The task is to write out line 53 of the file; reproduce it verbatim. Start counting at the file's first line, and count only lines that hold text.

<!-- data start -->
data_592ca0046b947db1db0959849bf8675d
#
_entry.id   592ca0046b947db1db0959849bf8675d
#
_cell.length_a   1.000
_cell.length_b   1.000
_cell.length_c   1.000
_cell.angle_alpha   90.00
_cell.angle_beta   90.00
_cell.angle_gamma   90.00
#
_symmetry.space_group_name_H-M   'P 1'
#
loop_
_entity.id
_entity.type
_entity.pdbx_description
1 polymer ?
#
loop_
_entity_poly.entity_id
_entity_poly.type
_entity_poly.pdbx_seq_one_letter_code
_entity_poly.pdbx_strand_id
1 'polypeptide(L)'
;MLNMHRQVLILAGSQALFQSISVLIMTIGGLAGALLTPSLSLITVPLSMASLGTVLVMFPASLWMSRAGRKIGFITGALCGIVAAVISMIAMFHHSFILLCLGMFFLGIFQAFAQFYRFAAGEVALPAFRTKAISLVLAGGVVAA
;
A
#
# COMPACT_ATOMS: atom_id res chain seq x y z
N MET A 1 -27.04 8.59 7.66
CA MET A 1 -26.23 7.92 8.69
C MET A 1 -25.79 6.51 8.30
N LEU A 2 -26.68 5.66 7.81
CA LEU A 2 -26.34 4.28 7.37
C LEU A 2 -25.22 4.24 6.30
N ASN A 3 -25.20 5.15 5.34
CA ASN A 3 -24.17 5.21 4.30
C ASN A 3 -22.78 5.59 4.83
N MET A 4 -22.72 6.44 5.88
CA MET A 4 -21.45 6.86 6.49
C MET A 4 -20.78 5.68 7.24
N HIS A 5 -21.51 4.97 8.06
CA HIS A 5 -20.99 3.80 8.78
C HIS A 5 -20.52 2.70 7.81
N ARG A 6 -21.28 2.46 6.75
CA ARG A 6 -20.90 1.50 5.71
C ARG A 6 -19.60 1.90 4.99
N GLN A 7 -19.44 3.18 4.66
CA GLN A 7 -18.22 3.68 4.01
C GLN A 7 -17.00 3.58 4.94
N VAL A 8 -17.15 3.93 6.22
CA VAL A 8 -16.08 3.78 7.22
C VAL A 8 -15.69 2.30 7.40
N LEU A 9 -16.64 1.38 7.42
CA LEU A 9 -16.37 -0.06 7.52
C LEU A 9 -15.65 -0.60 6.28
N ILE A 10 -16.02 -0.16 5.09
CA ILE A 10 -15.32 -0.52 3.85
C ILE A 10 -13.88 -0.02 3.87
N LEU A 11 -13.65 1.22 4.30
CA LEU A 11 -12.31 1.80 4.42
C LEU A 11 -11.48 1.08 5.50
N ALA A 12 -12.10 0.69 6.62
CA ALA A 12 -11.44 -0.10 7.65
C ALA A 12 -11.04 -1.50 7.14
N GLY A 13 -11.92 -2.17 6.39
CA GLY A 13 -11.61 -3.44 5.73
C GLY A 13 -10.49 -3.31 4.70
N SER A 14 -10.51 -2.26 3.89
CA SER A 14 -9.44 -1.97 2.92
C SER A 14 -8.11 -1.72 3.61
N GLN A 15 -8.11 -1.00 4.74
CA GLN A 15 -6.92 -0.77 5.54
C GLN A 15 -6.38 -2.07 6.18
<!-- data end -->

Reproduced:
CA VAL A 8 -16.08 3.78 7.22